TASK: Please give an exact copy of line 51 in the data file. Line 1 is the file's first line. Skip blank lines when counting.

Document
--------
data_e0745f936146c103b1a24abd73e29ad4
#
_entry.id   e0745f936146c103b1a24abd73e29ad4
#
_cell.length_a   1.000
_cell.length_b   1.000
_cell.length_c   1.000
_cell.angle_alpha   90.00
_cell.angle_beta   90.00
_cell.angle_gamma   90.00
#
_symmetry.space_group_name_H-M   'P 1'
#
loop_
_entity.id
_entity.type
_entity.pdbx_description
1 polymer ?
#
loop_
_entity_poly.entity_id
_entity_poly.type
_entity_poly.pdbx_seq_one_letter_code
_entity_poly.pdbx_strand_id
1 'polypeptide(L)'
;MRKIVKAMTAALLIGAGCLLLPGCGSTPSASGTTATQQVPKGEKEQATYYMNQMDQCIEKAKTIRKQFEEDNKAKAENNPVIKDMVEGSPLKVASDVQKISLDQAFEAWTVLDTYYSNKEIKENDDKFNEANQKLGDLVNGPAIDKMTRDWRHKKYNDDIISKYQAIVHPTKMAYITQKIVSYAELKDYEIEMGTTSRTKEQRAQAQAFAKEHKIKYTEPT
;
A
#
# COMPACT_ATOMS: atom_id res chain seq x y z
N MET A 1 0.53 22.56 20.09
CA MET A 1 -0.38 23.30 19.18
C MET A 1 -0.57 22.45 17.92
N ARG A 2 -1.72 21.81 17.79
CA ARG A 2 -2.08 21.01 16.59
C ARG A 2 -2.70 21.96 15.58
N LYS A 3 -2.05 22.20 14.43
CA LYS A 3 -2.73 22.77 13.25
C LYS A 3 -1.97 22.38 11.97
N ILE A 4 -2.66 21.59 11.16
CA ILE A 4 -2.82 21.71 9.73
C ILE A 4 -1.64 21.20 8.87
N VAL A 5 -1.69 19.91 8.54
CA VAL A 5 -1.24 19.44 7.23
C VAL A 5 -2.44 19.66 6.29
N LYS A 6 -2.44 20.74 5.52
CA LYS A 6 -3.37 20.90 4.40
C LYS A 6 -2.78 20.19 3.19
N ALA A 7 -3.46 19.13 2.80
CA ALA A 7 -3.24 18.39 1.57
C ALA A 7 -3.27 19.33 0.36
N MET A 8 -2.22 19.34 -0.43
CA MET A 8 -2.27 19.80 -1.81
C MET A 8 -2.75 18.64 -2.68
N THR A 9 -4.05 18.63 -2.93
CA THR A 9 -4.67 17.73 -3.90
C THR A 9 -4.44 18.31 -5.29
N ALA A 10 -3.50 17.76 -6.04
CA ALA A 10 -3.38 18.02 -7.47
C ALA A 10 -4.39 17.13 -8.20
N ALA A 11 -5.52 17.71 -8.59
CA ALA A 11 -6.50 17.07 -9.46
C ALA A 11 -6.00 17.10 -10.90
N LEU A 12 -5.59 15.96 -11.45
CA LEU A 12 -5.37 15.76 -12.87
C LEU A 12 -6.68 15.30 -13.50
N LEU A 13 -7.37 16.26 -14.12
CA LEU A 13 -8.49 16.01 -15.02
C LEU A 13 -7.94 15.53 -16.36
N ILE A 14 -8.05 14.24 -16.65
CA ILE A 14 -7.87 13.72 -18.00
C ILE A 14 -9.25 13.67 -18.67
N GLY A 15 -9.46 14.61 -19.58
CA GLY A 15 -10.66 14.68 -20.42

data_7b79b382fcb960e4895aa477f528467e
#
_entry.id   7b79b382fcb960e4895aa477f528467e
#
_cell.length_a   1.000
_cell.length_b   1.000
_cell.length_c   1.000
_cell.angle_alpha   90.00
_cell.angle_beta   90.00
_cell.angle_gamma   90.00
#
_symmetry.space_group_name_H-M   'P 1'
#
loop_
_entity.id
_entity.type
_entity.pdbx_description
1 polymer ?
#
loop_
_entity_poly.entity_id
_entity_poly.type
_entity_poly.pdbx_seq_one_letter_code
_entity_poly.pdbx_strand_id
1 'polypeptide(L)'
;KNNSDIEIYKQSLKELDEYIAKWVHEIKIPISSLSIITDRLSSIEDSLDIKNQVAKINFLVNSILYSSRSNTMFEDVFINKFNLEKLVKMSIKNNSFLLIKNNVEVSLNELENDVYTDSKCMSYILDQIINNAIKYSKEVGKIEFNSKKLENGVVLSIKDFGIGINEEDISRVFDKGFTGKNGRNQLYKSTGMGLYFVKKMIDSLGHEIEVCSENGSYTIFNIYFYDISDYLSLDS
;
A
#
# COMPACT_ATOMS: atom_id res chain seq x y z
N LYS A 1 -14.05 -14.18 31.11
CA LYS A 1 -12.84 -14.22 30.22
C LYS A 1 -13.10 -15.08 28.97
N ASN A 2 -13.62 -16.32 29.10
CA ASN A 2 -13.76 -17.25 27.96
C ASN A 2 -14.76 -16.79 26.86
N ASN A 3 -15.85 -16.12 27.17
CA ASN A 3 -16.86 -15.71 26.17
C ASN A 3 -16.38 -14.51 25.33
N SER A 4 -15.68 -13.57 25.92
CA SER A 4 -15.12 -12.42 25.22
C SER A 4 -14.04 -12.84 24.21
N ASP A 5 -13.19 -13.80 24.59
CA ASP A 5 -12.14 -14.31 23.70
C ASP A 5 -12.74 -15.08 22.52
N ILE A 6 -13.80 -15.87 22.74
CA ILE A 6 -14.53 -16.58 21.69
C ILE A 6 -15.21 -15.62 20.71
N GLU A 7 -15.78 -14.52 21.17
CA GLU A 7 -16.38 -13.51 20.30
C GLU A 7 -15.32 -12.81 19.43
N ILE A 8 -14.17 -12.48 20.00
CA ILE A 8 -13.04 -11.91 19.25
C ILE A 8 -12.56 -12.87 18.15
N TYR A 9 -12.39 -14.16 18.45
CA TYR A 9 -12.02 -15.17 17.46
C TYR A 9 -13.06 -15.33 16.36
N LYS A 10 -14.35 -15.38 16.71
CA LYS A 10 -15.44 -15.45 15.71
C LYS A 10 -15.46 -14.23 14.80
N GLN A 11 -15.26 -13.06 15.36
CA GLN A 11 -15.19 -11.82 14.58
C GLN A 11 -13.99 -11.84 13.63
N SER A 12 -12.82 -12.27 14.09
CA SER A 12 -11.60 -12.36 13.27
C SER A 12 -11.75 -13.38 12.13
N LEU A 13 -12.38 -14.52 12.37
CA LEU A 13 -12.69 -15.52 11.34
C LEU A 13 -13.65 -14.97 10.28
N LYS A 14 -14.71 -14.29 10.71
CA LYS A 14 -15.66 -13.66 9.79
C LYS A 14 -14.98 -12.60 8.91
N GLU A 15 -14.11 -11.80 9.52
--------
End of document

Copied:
C ALA A 7 -3.27 19.33 0.36